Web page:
Presumably, the quadruplicate pattern of the tendon slips found in the present case could represent a recapitulation of this primitive pattern of tendon attachment. The embryological basis of the varied pattern of tendinuous divisions of the APL can be traced to an embryo with a crown-rump length of 20 mm. The differentiating APL tendon is divided into three strips; the middle inserts into the trapezium, the dorsal inserts into the first metacarpal, and the palmar lies in a distal direction, blending with the opponens pollicis.7,8 New connections may be subsequently established between the palmar strip and adjacent abductor pollicis brevis while the connection with the opponens pollicis is lost. Thus, the multiplicity of tendons may be attributed to the persistence of a tendinuous pattern observed during early fetal life.

These accessory tendons have been found to be a feasible option for tendon transplants in reconstructive surgeries of the hand.2,9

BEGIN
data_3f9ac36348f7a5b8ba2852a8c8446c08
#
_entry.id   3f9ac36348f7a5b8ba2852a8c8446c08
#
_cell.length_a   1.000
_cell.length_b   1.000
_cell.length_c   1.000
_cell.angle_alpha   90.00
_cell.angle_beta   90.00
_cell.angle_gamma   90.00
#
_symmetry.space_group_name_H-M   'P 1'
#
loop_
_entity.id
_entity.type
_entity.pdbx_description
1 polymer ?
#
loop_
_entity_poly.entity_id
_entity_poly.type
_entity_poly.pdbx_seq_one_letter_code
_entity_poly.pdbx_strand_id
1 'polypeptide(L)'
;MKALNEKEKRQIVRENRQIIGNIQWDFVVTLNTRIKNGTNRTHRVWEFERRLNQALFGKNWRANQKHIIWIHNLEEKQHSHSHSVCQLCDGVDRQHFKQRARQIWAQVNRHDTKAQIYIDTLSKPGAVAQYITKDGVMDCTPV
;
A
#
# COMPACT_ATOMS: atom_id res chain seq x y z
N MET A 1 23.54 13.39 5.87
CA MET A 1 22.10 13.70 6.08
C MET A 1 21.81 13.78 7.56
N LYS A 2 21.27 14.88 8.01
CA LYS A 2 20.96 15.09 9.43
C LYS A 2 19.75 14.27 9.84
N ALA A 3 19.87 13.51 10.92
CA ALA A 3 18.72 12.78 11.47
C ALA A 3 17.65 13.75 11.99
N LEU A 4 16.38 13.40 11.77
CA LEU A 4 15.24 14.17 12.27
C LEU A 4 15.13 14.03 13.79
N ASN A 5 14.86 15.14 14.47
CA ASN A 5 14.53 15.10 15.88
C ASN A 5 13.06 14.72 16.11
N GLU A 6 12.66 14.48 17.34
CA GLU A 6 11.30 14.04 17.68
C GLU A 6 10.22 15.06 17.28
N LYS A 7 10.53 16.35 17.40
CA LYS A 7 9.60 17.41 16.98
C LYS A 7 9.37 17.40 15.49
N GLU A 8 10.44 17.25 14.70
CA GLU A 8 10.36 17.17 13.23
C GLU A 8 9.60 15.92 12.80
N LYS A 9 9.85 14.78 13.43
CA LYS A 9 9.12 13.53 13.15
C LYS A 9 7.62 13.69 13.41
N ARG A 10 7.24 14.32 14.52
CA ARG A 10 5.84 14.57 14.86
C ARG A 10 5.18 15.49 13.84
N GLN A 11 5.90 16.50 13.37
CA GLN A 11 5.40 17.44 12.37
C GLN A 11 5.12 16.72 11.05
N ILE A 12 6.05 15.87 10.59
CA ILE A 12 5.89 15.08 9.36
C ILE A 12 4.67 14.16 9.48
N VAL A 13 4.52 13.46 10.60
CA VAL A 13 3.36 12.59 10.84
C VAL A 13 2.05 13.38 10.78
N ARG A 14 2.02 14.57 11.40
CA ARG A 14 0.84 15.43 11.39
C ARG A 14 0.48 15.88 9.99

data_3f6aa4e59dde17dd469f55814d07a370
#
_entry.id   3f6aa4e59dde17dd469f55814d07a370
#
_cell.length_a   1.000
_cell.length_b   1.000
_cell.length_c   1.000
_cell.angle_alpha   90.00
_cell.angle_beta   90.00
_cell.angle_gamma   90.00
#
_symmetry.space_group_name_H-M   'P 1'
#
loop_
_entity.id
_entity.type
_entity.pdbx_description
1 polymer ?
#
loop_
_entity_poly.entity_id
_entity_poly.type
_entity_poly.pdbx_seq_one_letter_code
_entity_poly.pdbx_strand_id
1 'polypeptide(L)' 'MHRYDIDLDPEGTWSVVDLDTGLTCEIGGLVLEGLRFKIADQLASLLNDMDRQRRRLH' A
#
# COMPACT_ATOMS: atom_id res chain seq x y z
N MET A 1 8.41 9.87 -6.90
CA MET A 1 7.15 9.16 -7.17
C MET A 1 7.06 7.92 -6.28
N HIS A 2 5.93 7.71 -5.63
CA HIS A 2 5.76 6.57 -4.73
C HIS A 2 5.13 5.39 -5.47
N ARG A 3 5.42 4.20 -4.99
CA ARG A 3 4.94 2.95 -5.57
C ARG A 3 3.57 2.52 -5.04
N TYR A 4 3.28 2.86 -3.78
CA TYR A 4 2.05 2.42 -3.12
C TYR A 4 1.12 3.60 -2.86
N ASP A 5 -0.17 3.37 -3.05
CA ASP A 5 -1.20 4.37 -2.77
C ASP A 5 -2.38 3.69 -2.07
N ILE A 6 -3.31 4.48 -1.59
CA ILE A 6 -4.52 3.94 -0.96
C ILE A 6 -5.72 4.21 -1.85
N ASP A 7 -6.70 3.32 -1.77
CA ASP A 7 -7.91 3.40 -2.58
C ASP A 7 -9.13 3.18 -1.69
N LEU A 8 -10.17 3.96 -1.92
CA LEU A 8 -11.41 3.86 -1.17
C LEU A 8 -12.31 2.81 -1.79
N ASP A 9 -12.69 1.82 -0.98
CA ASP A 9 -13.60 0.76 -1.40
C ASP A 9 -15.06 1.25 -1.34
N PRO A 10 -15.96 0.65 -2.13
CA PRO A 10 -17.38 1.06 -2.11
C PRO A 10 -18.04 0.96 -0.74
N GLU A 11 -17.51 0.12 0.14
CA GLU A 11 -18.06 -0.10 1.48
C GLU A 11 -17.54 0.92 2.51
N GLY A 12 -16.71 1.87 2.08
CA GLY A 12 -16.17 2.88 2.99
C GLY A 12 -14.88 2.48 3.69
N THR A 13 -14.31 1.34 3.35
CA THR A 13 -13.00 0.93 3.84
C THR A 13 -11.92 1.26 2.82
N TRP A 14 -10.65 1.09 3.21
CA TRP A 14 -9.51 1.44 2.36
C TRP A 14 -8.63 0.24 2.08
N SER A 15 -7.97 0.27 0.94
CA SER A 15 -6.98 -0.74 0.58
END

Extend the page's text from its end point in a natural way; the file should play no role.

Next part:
Partial subluxation of the trapeziometacarpal joint is an uncommon condition to which patients with Bennett's fracture are predisposed. Absence of insertion of the APL tendon into the first metacarpal bone may result in unbalanced muscle forces, leading to bilateral sub-luxation of the trapezio-metacarpal joint.10 These supernumerary APL tendons could be used effectively for supplementing the lax trapeziometacarpal joint, owing to their insertion into the fascia of the APB and trapezium bone. Thus, the presence of these tendons reduces the vulnerability of the patient to such chronic dislocations. The latest technological advancements in radiological procedures, including MRI, detect the presence of multiple extensor tendons4. Hence, it becomes mandatory to identify these multiple tendons during exploratory procedures prior to tendon transfer.